As far as Ivies...your guess is as good as mine. My hunch is that it'll give you an edge over most applicants but it isn't quite the "mmf" that their acceptees often have. For example, rather than just being a volunteer, they may be looking for how you took ownership of your experience and contributed on a different level, especially if you were involved for 9 years. So perhaps you changed the way they do things or took on a major role in influencing and supporting the organization it's through. Something that shows some leadership and a special factor that shows you aren't just seeking volunteer experiences but taking it to another level. I don't know if you did anything like this and omitted it from your post but it's something I would think they would look for.
Hi there, thanks for the reply.

I am not sure if I played a major role in influencing the organization though and that worries me. Do you think not doing something extraordinary for the organization will be seen in a negative light? However, I was nominated for a very prestigious volunteer recognition a few years back, but I ended up not getting the award.

BTW can you explain what MMF means?
 

Narmerguy

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Hi there, thanks for the reply.

I am not sure if I played a major role in influencing the organization though and that worries me. Do you think not doing something extraordinary for the organization will be seen in a negative light? However, I was nominated for a very prestigious volunteer recognition a few years back, but I ended up not getting the award.

BTW can you explain what MMF means?
Oh it was just a noise I meant to convey. Kinda like mph pronounced as it's spell, not miles per hour. Lol, ignore it.

No it will not be negative for you at all. I was simply suggesting that often what they look for in applicants show that they find deeper opportunities within experiences like volunteering and can impact these experiences. These top research schools are usually looking for future leaders in medicine, individuals who will have impacts on their fields.

In the case of your volunteering, it doesn't have to be extraordinary per se, it just has to show that you dug deeper into the volunteer experience and did more than just the surface volunteering that most applicants would do. Not to say that your near decade of working won't be a huge plus!!! It will, I'm just saying that your working against a super elite group of students and often times they want to see you dig a little deeper. You're still competitive provided you get all the other things you mentioned.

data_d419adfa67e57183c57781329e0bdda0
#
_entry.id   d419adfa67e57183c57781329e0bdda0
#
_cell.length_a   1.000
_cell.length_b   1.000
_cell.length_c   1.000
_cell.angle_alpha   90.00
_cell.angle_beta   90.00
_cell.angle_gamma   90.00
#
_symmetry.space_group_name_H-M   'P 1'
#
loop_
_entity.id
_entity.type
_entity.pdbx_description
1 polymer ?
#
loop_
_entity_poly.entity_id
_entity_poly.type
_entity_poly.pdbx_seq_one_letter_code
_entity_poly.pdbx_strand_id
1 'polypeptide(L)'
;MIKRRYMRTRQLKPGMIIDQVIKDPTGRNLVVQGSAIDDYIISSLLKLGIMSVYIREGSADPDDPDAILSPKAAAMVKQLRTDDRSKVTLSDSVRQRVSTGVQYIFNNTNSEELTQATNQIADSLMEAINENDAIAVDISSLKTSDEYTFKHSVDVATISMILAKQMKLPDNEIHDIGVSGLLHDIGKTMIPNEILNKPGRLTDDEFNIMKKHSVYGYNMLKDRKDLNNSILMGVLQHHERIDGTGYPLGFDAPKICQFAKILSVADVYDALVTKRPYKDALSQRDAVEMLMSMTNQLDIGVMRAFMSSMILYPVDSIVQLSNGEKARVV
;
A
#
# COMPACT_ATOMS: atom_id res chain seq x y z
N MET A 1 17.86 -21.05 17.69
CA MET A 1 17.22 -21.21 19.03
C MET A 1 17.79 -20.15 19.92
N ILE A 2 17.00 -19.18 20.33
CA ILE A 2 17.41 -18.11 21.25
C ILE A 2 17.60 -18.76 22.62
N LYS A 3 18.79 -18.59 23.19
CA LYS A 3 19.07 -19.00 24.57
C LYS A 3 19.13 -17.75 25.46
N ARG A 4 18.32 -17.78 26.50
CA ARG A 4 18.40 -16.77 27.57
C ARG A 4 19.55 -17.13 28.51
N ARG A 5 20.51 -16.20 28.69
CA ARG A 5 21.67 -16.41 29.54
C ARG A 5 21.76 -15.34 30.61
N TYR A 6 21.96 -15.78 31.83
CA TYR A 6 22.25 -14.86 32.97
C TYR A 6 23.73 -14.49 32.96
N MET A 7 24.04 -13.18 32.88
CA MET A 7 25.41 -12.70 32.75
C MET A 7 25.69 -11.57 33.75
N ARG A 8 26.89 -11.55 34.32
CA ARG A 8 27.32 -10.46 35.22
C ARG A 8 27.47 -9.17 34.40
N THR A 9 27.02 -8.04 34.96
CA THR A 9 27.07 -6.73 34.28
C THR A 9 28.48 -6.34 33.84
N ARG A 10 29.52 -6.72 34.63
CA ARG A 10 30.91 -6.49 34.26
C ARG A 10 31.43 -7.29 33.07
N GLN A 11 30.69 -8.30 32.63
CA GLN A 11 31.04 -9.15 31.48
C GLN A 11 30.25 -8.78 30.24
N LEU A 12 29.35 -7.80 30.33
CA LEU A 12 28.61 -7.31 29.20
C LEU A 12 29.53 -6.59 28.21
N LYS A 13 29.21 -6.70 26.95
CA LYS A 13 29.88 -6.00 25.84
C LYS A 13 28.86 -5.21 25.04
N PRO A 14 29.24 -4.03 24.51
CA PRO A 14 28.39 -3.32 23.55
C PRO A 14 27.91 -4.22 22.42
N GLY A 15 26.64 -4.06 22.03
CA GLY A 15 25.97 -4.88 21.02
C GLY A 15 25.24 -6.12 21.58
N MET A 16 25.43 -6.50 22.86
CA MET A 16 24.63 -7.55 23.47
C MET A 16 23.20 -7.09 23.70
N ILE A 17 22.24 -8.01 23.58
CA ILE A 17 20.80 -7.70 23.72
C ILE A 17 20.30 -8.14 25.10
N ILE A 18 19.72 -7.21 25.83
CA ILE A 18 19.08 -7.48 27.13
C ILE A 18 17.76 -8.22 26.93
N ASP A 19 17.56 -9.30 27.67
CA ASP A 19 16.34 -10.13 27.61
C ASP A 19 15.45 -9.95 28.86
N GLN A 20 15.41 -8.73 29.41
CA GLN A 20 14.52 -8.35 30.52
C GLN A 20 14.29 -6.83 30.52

Feb 16, 2010
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Does anyone else have any other opinions?

By the way, I am a Canadian who will be applying to the states, and I go to University of British Columbia. Thanks!
 
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Top schools will be looking for extraordinary accomplishments, beyond great numbers: years of substantive research with plus points for pubs, strong community service (1 hour per week might not qualify you there), solid leadership above and beyond club president or student senate member. I agree that the dedication you've shown to this activity is remarkable. If it shaped your reasons for going into medicine, it has a greater value if you articulate it well. I'm not convinced it makes you a better candidate for a top school, but it is an excellent EC regardless.
 

justdoit31

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Top schools will be harder to get into as a Canadian. Also the application will ask the average number of hours so you will have to say only 1/wk.

Do you do any other EC's? I would try to have a couple other things on the application to- study abroad, student organizations, playing intramural sports, tutoring etc. Remember that you can enter up to 15 EC's- things like working, research, etc are included but if all you have is research/and 1 volunteer experience it might not look as strong.